The Palestinian side criticised the Western media for its lack of attention to Palestine apart from when something uncontrollably visible happens, like the latest Israeli bombing of a United Nations school in Gaza. However, they said that atrocities occur constantly, they’re just left unreported. It appears that the situation didn’t get much better after the pullout of Israel in 2005, after four decades of control in the region. The fair and democratic election of Hamas to government in January 2006 made Palestine the only Arab democracy in the Middle East apart from Lebanon. However, Israel was not willing to recognise the Hamas-led government, calling it a terrorist organisation and thus economic sanctions and the drying up of foreign aid followed, as the EU and the US joined the boycott. Ironically, when Fatah and Hamas joined to form a national unity government in 2007, Hamas agreed to negotiate peace with Israel if the terms included a two-state solution. Israel refused, because it reportedly didn’t wish to talk to a government involving Hamas.

The Israeli side did express its pacifism by saying that the “main goal is to stop shooting” – if only their leaders could have heard them. They condemned Hamas of using civilian locations for its headquarters, which has made it harder for the Israeli military to avoid civilians; surely Hamas must have known that Israel might have to bomb the UN school in Palestine if they used it as a base. They also said that there had been an Israeli campaign on December 27th, they day the offensive began, when Israel called Palestinian homes to warn them of what was coming. Certainly it would have been an act of mercy, but just practical question came to mind: where would the Palestinians who have already been trapped as refugees in the Gaza strip for 60 years flee?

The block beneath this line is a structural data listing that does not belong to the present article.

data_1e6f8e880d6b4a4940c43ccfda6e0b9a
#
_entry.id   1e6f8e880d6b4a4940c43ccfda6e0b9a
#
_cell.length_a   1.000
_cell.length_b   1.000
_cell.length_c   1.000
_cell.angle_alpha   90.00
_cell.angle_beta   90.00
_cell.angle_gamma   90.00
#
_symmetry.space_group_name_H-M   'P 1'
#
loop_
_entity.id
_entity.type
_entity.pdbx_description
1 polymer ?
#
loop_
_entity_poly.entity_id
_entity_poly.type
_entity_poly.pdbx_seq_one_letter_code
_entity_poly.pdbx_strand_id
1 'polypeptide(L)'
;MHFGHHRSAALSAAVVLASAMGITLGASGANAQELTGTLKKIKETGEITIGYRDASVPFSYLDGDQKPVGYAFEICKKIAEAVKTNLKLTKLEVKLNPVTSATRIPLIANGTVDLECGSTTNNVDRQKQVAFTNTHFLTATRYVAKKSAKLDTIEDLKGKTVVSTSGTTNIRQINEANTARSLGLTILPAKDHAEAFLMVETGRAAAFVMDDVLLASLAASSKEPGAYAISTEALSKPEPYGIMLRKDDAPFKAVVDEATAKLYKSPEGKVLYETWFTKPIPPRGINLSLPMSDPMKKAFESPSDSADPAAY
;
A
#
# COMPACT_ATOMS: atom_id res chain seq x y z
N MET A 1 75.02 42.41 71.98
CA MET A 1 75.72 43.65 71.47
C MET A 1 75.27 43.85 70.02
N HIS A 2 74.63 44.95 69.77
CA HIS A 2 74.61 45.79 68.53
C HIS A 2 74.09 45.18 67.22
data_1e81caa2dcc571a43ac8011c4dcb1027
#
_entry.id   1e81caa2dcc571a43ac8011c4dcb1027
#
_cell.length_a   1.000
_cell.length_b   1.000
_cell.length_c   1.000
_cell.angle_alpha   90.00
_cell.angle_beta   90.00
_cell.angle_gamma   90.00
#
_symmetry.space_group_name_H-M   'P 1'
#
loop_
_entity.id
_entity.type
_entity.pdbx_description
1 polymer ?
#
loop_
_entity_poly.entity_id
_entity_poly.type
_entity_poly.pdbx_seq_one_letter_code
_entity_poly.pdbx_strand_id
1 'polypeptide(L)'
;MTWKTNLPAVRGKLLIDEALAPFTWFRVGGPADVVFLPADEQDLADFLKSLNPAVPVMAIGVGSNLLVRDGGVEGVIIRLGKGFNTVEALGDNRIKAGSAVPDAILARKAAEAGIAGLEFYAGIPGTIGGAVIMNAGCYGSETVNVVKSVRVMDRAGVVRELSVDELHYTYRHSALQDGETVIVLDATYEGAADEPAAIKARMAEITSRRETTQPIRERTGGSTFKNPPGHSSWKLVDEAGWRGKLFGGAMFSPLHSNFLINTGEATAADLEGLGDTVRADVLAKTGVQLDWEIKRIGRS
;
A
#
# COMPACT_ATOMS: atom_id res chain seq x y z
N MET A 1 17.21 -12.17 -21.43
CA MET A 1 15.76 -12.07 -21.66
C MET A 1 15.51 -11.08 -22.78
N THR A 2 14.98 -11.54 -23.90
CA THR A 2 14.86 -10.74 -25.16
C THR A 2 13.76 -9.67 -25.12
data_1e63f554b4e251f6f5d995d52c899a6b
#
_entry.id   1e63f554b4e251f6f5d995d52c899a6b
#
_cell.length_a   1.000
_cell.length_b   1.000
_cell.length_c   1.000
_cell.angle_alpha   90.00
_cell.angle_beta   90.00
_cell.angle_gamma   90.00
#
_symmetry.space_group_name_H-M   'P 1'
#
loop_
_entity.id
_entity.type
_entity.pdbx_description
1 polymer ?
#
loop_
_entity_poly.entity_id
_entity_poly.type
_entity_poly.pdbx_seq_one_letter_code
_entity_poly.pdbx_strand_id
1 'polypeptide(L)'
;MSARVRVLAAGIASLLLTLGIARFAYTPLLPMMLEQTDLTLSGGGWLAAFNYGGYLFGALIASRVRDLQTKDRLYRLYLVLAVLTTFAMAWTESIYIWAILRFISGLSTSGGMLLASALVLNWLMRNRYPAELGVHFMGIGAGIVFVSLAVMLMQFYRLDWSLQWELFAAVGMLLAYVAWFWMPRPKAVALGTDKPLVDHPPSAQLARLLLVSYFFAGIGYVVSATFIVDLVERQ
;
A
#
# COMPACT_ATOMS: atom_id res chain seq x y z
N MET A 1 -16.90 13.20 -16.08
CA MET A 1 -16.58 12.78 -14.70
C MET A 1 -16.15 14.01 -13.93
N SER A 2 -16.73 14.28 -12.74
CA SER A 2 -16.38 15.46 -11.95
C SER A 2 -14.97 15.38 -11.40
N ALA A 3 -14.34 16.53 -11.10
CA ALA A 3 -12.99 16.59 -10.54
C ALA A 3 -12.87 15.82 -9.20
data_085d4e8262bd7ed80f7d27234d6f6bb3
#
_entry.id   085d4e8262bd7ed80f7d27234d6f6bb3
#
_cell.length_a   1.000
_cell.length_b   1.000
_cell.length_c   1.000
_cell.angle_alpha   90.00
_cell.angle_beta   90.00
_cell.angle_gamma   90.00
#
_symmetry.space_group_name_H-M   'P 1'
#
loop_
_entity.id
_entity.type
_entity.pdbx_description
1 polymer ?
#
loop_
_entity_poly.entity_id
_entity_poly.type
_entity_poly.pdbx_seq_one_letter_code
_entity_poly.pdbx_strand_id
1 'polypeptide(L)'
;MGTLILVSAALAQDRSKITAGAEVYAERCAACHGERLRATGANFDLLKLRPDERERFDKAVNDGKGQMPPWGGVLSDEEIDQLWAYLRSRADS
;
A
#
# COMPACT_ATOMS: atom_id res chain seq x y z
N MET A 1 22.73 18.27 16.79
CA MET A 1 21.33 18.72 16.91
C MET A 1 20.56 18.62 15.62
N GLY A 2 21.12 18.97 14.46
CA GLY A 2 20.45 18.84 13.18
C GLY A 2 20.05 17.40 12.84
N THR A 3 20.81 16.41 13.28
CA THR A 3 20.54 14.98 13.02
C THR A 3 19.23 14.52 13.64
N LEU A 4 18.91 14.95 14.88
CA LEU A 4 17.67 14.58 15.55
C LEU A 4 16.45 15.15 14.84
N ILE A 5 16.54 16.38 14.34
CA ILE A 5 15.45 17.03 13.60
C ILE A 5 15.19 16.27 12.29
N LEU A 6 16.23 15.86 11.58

The discussion that followed the debate was heated to say the least. Dozens of hands shot up, and the comments and questions that rose from the audience were concerned issues such as the excessive use of crude force by Israel, and the support of supposedly 7 million dollars a day that it receives from the U.S. government. Someone also pointed out that no matter whose side you’re on, one thing you couldn’t deny was that the violence was against international law, and Israel has a strong record of having repeatedly committed war crimes and furthermore possesses weapons of mass destruction, to add on to the sheer imbalance of power between Israel and Palestine. Palestinians are normal people just like the Israelis, but the thing is that Hamas couldn’t do as much harm as the Israeli army due to their simple lack of resources even if they wanted to. Mai, a Palestinian in the audience also suggested rather originally that if Israel really wanted to diminish the power of Hamas in the region, they should go to the homes of each Hamas leader and murder them “one by one”, since Israel already invades Palestinian homes anyway, instead of haphazardly aiming attacks at hundreds of people who aren’t even involved with Hamas. Another student stated that this “show of force” was only in fact only doing Israel harm as well and internationally maybe even moving the opinion towards Hamas, and even strengthening its support, also extensively amongst people who have nothing to do with Arabs and Islam– the complete opposite of what Israel said it was trying to achieve.

In reality, the solution shouldn’t be very controversial, complicated or hard, as it is so often termed, considering that the United Nations resolutions calling for peace between Israel and Palestine are practically identical from year to year, and all stress a two-state solution and a rather detailed account on what should be done. The only problem is the lack of implementation, and although both sides can be blamed for certain things, in the end it rests in one’s own hands to decide where the biggest predicament lies. Even with the end of bloodshed, and the subsequent evaporation of the conflict from world news, for now, what can still be learnt from the recent debate is that we shouldn’t close our eyes just yet.

– United World College Student Magazine –